In Hans F. Loeser, I met more than a lawyer. I came to deeply admire a civil rights leader, a war hero, a refugee.
Now, as the Trump administration takes action to bar refugees based on their religion, turning away war heroes at the border, Hans’ story weighs heavy on my mind.
Through our conversations in 2007, and the pages of his memoir, I learned of Hans’ family’s department store in Kassel, Germany, and the increasing drumbeat (and violence) of anti-Semitism that led his parents to send him to a boarding school London in 1938.
In 1940, Hans arrived in the U.S. as a refugee and reunited with his parents, who had barely escaped Nazi Germany. Just two years later, after earning American citizenship in the midst of World War II, Hans volunteered with the U.S. Army.
Initially viewed with suspicion because of his German ancestry, Hans eventually found his way to the “Ritchie Boys,” a group of young men trained at Maryland’s Camp Ritchie to serve as intelligence officers. Chosen for their linguistic and cultural expertise, many of the Ritchie Boys were Jewish refugees from Germany.
Moving on from the intelligence role, Hans volunteered for the 82nd Airborne Division and fought in the Battle of the Bulge.
Hans, a refugee to America, put his life on the line to serve America’s interest. His understanding of the world was crucial to our victory.
Later, as a lawyer, he led the firm Foley, Hoag to national prominence, including urging the firm to serve as co-counsel for plaintiffs in Boston’s school desegregation case. He even earned a spot on President Nixon’s enemies list for his protests against the Vietnam War.
As he put it, “Since the day I became a citizen in 1942, I have publicly argued with my government on issues of war, nuclear arms, and civil rights. I have cherished the right to do so, as well as our fundamental values of fairness, equity, and justice.’’
These days, Muslims around the world flee wars and terrorist attacks. Sectarian violence has seared a deep scar in the lives of Muslim families around the world. Failed countries drive women and children into the hands of human smugglers for perilous journeys.
If these refugees are fortunate enough to survive, they spend years waiting in camps as they undergo the most stringent of vetting, including multiple security clearances before ever setting foot on American soil.
And then, yes, they are volunteering and filling critical roles in our military.
Yesterday’s Hans F. Loeser is today’s Cpl. Ali J. Mohammed, an Iraqi refugee who came to the U.S. as a young man with his parents. In 2014, Mohammed enlisted into the U.S. Marine Corps, and he now serves as a translator in Iraq.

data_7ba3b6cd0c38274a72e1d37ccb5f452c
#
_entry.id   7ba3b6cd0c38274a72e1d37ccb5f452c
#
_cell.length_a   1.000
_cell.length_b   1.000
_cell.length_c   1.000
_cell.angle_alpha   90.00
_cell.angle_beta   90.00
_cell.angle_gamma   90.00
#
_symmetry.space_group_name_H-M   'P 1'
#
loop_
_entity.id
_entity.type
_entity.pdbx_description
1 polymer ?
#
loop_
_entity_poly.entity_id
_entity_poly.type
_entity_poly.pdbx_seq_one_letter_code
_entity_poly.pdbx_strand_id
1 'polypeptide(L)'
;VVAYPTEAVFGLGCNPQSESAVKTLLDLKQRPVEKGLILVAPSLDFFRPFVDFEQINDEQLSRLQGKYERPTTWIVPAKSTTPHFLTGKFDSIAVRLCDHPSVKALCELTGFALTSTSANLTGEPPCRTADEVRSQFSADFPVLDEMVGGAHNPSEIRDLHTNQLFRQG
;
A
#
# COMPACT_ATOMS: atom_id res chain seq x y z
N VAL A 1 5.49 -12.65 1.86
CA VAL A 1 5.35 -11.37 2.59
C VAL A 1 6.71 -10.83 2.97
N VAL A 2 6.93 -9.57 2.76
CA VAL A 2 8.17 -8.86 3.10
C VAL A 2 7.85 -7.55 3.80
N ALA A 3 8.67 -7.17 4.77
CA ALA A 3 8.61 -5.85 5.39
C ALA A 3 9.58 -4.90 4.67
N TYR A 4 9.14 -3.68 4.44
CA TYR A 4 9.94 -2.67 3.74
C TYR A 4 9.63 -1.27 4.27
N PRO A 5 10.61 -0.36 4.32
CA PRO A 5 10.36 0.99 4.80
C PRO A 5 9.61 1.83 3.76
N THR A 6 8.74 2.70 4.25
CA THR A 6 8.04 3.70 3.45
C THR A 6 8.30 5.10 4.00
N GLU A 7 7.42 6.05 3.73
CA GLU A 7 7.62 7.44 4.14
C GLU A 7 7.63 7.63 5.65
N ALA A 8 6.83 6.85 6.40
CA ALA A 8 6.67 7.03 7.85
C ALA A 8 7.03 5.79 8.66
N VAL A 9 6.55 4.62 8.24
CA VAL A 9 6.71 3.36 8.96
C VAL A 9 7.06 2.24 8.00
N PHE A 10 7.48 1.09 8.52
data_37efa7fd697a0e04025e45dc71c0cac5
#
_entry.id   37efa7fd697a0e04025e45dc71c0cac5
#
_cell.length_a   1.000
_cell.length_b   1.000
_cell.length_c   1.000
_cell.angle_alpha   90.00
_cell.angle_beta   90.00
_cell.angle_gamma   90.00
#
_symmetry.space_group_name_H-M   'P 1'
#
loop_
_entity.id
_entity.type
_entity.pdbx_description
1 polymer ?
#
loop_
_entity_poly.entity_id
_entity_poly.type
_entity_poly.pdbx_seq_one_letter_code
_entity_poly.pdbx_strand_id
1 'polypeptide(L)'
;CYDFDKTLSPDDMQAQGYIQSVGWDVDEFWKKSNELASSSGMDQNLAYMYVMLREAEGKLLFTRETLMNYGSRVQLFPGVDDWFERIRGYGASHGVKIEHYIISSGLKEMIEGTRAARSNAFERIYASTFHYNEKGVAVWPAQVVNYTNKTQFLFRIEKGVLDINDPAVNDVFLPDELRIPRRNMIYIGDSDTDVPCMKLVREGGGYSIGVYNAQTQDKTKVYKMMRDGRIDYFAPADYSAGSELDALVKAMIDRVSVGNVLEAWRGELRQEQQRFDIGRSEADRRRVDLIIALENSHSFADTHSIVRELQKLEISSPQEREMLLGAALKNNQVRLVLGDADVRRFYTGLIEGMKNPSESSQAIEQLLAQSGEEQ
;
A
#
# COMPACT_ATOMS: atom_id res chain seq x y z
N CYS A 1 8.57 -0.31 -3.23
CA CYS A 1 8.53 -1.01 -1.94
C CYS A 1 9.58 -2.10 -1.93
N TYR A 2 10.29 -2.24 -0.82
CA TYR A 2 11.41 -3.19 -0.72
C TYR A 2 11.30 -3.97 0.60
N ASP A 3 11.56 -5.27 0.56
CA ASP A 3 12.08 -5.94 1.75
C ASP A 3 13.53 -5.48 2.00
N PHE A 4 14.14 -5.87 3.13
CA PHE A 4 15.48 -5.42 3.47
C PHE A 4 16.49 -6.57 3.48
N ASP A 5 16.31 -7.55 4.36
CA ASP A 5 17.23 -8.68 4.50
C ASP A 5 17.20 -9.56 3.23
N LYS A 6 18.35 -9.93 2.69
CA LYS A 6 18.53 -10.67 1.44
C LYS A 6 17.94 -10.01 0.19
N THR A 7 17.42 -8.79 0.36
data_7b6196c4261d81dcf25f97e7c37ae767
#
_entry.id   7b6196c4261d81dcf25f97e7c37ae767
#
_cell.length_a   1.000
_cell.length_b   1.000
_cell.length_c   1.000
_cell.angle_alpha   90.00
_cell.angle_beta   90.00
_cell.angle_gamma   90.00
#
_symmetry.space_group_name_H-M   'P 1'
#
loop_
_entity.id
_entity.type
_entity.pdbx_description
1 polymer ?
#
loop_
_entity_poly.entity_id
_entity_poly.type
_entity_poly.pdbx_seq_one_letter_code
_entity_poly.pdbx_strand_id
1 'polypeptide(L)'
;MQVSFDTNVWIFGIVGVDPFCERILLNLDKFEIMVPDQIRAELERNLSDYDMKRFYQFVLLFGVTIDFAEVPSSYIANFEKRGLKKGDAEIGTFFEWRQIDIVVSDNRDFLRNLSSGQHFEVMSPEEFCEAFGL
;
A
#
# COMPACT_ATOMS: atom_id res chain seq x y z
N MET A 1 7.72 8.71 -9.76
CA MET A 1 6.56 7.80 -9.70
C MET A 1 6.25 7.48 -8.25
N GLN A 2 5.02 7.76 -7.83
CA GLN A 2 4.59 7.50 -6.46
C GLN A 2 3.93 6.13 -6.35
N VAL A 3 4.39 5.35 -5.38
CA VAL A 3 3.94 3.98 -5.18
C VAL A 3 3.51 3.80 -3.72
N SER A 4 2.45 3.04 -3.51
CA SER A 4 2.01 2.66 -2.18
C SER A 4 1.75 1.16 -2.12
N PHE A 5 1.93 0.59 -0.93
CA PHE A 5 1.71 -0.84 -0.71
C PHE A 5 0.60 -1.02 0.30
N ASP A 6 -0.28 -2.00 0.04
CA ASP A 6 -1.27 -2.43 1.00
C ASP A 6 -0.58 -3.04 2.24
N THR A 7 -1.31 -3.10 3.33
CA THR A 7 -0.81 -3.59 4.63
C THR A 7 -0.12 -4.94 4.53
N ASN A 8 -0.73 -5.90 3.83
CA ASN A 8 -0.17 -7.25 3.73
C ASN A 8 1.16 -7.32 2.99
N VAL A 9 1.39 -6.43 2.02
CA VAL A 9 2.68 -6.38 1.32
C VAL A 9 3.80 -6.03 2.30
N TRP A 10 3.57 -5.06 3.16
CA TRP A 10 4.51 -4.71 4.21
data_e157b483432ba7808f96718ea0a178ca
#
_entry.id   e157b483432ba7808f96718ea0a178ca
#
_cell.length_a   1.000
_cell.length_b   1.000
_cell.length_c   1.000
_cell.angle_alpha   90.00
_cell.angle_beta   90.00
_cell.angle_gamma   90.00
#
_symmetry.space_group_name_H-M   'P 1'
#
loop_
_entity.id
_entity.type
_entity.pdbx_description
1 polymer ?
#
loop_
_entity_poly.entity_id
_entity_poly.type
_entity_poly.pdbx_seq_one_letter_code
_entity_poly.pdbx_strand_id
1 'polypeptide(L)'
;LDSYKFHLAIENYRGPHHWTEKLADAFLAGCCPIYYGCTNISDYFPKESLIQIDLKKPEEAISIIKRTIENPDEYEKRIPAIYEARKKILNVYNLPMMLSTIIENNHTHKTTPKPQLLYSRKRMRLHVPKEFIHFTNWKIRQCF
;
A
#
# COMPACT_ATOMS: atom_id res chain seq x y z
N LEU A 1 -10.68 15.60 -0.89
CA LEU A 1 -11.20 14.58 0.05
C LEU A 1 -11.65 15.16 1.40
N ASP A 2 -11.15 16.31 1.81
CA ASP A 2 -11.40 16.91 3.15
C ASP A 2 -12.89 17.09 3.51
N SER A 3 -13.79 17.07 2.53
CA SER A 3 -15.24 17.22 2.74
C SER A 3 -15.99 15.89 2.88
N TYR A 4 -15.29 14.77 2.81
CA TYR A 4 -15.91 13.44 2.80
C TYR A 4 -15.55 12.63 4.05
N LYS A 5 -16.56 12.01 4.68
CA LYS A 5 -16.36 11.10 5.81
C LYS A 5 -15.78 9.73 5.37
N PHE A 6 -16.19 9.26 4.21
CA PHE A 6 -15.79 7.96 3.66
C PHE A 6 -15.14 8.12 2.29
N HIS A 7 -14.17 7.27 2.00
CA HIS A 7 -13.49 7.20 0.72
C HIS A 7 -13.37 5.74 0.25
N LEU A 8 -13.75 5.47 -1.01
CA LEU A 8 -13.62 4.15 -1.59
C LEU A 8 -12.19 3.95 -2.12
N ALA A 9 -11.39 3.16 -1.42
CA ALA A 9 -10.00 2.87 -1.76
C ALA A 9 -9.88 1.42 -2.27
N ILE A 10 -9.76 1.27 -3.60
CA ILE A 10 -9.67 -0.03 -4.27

Or, any of the number of refugees who were detained in U.S. airports over the last 48 hours even though they helped American forces in Iraq, Afghanistan or beyond.
President Trump’s executive order to suspend America’s refugee system, ban Muslim refugees from seven countries and severely curtail numbers are a dramatic departure from our nation’s values. And, they do very little to improve our national security.
In fact, his actions serve to put American troops in harm’s way. What Iraqi is going to put their life on the line to help American troops if they have zero chance of escaping the wrath of their enemies?
Just as important, Trump’s effort to build a wall along the U.S.-Mexico border does nothing to address the real problem of drugs, guns and money smuggled through ports of entry. And his requirement of local law enforcement to take on immigration responsibilities serves to undermine their ability to serve and protect everyone in their communities.
These orders will cost the American taxpayers tens of billions of dollars and undermine who we are as a nation. There are better, smarter, ways to proceed.
Increase regional refugee processing resources so security checks occur in timely fashion. Prioritize ports of entry and lines of sight along the U.S.-Mexico border. Require the undocumented to register for legal status, pass a criminal background check and pay fines and taxes.
These options would be a good deal for the American worker. And they hew to the best of our ideals.
We do not want to return to the days of turning away refugees, returning them to violence and death. We do not want to return to days when racial and ethnic minorities were profiled and, eventually, put into separate camps. We do not want to return to a dark time when our lives were dominated by fear.
America is better when we lead with freedom, not fear. We must act with requisite caution, but also with compassion and moral clarity.
Hans, who passed away in May 2010, is no longer here to bear witness.
But I think he would agree: America’s next war hero and civil rights leader may very well be a refugee.